WebMD Medical News
Keith Barnard, MD
Oct. 19, 2011 -- Scientists in the U.K. say they have found a strong link between the number of friends people have on Facebook and how "brainy" they are -- namely, the amount of gray matter in particular regions of their brains.
The researchers from University College London (UCL) also discovered that the more friends people have on the social networking site, the more friends they are likely to have in the "real world."
However, writing in the journal Proceedings of the Royal Society B, they stress the study shows an association and not cause and effect. In other words, are people with more gray matter in parts of the brain more social online and off, or did the brain matter change as a result of getting involved in social media?
Geraint Rees, PhD, a Wellcome Trust Senior Clinical Research Fellow at UCL, says in a news release, "It is not possible from the data to say whether having more Facebook friends makes the regions of the brain larger or whether some people are 'hard-wired' to have more friends."
Facebook has more than 750 million users worldwide. The site allows people to keep in touch online with a network of friends, and the size of these networks varies considerably between individuals. While some people may only have a handful of friends, others have hundreds or thousands.
What has been unclear is whether there is any association between the number of friends a person has in cyberspace and the number of their real-life contacts.
There have been anecdotal suggestions that friends acquired through social networking are of a different character than those acquired through real-world social networks and that people may have more of one type of friend than the other.
To investigate further, 125 students from UCL -- all active Facebook users -- underwent magnetic resonance imaging (MRI) brain scans. After scanning, the number of online and offline friends was recorded for each volunteer.
"Typically, the student population we studied had, on average, 300 friends on Facebook," says researcher Ryota Kanai, PhD.
In one of a series of experiments, Rees and colleagues found a strong link between the number of friends a person had in their Facebook account and the amount of gray matter in several regions of the brain.
One of these regions was the amygdala, a part of the brain associated with processing memory and emotional responses. The researchers say that a study published recently showed the volume of gray matter in this area is larger in people with a larger network of real-world friends. They say this remains true for those involved in the study who had a larger network of online friends.
The size of three other regions in the brain also correlated with online social networks, but the researchers found no such link with real-world networks.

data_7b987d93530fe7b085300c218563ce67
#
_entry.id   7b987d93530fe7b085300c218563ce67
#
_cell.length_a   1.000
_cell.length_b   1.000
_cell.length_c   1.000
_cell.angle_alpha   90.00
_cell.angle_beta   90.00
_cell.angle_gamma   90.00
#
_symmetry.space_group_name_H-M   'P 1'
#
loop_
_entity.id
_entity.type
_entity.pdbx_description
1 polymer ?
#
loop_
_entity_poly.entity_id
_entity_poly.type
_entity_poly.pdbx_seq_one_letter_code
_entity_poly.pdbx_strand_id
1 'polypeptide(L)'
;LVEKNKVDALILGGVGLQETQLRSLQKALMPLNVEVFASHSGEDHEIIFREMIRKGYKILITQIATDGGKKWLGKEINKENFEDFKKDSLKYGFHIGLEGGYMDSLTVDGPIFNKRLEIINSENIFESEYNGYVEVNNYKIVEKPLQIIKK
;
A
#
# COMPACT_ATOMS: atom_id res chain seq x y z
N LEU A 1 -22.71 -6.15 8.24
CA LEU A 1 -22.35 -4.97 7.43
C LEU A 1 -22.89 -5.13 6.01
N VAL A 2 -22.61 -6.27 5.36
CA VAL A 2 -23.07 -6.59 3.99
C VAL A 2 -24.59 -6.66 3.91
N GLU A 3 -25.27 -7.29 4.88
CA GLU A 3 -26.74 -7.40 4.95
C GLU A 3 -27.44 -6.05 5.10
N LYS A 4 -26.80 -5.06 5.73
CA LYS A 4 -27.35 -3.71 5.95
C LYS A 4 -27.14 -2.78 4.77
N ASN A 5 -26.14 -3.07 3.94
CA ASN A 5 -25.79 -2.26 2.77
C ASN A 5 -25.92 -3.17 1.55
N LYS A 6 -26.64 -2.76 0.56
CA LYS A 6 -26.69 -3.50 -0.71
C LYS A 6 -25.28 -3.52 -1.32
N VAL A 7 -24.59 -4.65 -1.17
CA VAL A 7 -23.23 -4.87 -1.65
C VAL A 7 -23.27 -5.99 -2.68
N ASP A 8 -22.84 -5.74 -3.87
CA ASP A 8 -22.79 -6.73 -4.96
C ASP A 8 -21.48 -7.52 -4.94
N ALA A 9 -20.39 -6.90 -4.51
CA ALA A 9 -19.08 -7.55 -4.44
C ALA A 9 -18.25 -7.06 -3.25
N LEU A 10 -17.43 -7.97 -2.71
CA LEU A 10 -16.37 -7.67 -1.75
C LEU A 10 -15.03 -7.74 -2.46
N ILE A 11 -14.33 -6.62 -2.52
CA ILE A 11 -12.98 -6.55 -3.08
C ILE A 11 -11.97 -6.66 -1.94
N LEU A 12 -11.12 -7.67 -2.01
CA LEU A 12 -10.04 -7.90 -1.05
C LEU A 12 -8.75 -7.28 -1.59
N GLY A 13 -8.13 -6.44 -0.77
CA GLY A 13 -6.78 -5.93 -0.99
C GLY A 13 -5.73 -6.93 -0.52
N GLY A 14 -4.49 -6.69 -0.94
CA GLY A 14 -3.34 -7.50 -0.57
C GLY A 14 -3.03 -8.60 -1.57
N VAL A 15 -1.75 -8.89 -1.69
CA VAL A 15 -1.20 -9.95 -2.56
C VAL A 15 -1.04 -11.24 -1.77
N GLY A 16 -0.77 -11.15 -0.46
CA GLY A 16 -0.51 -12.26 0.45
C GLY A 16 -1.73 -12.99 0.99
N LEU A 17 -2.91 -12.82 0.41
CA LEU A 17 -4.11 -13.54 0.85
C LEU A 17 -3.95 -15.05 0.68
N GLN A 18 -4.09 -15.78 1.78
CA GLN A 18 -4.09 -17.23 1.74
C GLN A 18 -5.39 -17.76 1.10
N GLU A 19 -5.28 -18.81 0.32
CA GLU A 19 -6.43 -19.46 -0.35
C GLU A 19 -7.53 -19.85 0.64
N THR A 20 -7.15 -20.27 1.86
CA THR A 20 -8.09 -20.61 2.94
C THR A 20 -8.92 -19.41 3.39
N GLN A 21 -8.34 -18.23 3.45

Kanai says, "we have found some interesting brain regions that seem to link to the number of friends we have, both 'real' and 'virtual.' The exciting question now is whether these structures change over time. This will help us answer the question of whether the Internet is changing our brains."
The researchers point out that they are not making any judgments about whether the phenomenon of online social networking is beneficial or harmful. They point out that all the students enrolled in the study were healthy individuals, so any such judgment would not have been possible.
The researchers also examined whether there was a link between the size of a person's online network of friends and their real-world network.
Volunteers were asked a variety of questions, including how many people they sent a text message to in order to mark a celebratory event such as birthday, the number of friends in their address book, and how many people they had in their Facebook directory.
The researchers say that the responses suggest that the size of the volunteers' online networks also related to the size of their real-world networks.
"Our findings support the idea that most Facebook users use the site to support their existing social relationships, maintaining or reinforcing these friendships, rather than just creating networks of entirely new, virtual friends," says Rees.
"Our excitement arises from the fact that this shows, of course, that we can use some of the powerful tools in modern neuroscience to address some of the important questions that people are interested in: namely, what are the effects of social networks -- and online social networks in particular -- and how might my brain mediate the participation in those social networks," he says.
John Williams, PhD, head of neuroscience and mental health at the Wellcome Trust, an organization that partly funded the research, says in a statement, "This new study illustrates how well-designed investigations can help us begin to understand whether or not our brains are evolving as they adapt to the challenges posed by social media."
SOURCES:News release, Wellcome Trust.Kanai, R. Proceedings of the Royal Society B; Oct. 19, 2011.Geraint Rees, PhD, senior clinical research fellow, University College London.Ryota Kanai, PhD, University College London.
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